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Part B satisfies the academic needs of a critical edition of the texts. For each song or poem the sources including the editor and the original title of the poem is given. The basis for the reconstruction of the poem may consist out of up to 15 different sources (e.g. text 12 Mwana Manga). The critical apparatus gives a detailed explanation for every line. Comparing the sources, the presence and omission of lines are mentioned and the difference and variation of linguistic forms of the verses are listed. In addition comments and remarks on specific items are given. A table following the apparatus presents an overview of the occurrence of the lines in the different sources. If available, the Arabic script is added at the end of the section.

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Unfortunately, the introduction of Part B which explains the analysis of the sources and the criteria for the reconstruction does not even fill a page. Therefore some questions concerning the use of numbers with small Roman letters are left open, e.g. 1a and 1b, which occur frequently in the tables. A short explanation can be found in the introduction: "Different lines of a stanza in Roman script are distinguished by small letters (81)." What is meant by stanza? A group of lines in a repeated pattern forming part of a poem or simply a line interrupted by a rhombus, e.g. (82):

1-1 Kiyakazi Sada ♦ nakutuma ♦ huyatumika

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Would this be represented by 1a, 1b, and 1c? Another question concerns the line correspondences of the sources to the reconstructed text called 'New'. The column of the source Harries (1962) in the table (86) exhibits the following line correspondences: line 1 of 'New' corresponds to line 1a in Harries; line 2 to 1b, line 3 to 2a; line 4 to 2b. Does this mean that the corresponding poem of Harries consists only of line 1 and 2 whereas line 3 or 4 are missing? Why is 1a corresponding to 1 and 1b to 2 and not 1a and 1b to 1 etc.?

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I highly appreciate the very complicated endeavour of the reconstruction of the Liyongo canon out of many varying sources and suppose that there must be a good reason for the use of the small letters. However, the criteria of the analysis and the reconstruction should be better explained so that even non-members of the Liyongo Working group might understand it. A more comprehensible explanation could be achieved by giving a detailed example that demonstrates how a line was reconstructed.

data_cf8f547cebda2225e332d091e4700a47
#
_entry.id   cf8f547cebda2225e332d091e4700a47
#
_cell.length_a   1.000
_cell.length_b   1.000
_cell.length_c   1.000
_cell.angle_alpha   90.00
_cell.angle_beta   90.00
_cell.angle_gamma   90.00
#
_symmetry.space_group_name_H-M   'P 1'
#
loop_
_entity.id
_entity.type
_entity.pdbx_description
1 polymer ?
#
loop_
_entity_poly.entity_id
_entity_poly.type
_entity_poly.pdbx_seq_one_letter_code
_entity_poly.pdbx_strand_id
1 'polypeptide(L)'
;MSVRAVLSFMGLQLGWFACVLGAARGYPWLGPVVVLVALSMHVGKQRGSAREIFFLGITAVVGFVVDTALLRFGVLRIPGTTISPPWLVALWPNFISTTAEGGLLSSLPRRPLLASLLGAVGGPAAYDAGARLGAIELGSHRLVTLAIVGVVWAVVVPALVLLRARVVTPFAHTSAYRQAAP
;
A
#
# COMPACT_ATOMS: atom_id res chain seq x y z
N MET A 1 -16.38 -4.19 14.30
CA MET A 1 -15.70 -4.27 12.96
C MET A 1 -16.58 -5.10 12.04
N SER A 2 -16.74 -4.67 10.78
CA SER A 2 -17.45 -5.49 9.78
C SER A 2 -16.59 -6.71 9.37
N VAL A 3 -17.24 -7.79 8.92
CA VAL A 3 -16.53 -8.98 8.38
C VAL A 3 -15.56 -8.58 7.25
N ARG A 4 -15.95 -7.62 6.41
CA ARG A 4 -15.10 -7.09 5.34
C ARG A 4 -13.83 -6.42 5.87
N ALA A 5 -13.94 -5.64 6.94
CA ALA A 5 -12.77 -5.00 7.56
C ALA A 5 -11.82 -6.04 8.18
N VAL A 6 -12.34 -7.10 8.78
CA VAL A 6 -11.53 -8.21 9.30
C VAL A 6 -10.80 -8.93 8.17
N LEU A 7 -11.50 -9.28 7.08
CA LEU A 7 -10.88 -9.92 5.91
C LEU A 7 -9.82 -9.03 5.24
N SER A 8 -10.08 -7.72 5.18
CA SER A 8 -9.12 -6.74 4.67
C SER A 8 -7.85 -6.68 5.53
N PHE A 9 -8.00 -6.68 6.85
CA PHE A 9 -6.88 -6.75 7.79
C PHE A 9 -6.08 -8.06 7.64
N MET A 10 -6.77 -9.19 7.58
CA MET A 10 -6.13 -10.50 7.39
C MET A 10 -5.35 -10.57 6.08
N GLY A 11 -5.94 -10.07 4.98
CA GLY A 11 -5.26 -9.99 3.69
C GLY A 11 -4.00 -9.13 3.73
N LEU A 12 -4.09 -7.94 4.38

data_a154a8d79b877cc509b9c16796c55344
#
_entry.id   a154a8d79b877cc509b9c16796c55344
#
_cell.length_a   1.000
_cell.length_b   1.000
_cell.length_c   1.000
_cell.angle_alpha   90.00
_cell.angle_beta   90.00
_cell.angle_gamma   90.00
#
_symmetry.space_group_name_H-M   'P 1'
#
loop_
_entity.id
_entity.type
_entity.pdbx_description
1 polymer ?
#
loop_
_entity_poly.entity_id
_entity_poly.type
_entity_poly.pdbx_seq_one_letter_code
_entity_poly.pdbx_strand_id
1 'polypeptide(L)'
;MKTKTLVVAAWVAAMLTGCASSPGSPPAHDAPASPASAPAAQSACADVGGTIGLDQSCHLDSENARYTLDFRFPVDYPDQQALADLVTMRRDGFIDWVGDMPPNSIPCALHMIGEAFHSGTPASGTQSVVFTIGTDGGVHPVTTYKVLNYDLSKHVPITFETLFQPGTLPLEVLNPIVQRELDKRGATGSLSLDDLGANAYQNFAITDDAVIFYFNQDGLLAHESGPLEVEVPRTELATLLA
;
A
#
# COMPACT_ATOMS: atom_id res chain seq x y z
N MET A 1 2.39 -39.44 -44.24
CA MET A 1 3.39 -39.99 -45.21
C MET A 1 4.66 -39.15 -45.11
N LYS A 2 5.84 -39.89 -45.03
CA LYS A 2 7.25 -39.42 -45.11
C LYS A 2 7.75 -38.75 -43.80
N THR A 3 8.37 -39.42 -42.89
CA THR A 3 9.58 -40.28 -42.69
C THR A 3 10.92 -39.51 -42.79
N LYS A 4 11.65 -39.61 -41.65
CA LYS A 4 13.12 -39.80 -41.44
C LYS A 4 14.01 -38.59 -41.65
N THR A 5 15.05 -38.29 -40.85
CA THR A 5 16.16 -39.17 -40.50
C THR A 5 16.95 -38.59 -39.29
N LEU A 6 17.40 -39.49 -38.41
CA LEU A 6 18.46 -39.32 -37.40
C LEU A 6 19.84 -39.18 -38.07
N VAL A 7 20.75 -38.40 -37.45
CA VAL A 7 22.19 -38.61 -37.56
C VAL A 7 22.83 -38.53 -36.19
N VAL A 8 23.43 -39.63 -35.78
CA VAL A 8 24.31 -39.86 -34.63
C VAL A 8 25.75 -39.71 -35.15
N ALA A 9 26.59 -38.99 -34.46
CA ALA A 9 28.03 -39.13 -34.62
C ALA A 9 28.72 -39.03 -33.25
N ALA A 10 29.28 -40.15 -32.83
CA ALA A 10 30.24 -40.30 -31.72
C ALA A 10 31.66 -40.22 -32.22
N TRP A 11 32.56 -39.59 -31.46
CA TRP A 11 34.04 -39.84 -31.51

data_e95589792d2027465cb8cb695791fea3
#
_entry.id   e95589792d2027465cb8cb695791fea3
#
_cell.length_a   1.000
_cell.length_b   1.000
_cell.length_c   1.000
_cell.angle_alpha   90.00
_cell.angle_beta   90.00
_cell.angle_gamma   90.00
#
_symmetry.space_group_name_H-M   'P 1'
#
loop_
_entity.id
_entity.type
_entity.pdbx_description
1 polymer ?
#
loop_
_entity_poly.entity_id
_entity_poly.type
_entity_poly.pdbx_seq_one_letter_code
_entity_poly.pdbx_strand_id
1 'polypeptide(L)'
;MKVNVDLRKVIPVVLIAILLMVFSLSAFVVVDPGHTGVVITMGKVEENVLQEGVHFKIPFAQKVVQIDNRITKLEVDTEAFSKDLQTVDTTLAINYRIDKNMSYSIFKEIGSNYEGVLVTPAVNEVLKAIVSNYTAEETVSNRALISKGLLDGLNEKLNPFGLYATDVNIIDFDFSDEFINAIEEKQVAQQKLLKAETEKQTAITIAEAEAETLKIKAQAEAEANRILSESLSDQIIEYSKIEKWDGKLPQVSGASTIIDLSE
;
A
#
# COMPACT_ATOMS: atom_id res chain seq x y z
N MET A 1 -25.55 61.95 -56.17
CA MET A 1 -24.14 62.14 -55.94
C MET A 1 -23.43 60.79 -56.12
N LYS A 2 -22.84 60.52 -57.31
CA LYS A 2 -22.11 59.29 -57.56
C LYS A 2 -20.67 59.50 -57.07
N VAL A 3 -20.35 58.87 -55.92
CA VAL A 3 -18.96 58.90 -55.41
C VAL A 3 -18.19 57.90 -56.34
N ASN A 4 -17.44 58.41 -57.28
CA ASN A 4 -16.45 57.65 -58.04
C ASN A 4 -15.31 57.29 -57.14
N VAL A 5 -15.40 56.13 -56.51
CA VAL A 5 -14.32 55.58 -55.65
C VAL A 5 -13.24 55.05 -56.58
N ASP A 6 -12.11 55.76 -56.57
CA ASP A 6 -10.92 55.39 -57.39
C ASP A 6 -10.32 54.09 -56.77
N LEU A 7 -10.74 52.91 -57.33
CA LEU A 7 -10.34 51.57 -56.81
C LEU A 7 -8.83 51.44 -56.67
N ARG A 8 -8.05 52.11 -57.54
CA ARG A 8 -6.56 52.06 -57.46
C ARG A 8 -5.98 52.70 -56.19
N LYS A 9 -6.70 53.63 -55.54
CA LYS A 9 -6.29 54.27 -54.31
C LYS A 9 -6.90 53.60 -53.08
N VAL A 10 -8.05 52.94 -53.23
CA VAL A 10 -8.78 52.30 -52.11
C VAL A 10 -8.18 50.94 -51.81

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The "Appendix" (165-222) contains an additional text and translations of two articles which originally appeared in German. Some introductory lines would have been helpful to avoid the reader being urged to page up and down to find the content of the appendix explained in the introduction (4). The Appendix is subdivided into three parts:

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I. Hadithi ya Liongo 'Liyongo Story' in Swahili as edited by Edward Steere (1870).

II. The Takhamisi ya Liyongo as critically edited by Meinhof (1924/25). This article first appeared as 'Das Lied des Liongo' in Zeitschrift für Eingeborenensprachen 15:241-265. It contains the German translation of the song, some critical comments of the author and Steere's original text with many footnotes. The whole article was translated into English by Ruth Schubert, who is mentioned only in a small footnote.

III. Takhmisi ya Liongo: Remarks on manuscripts and translation. The author of the article is Gudrun Miehe (1994) 'Takhmisi ya Liongo: Anmerkungen zu Überlieferung und Übersetzung'. The article appeared 1994 in Sprachen und Sprachzeugnisse in Afrika ed. by Geider, Thomas and Raimund Kastenholz, Cologne: Köppe: 281-302. The translator is not even mentioned here.

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Errata: The headlines of the odd numbers in Part B sometimes contain 'Part B' and sometimes 'critical apparatus' without a comprehensible reason. I have not found any orthographic mistake except on p.170 german is written in minuscules.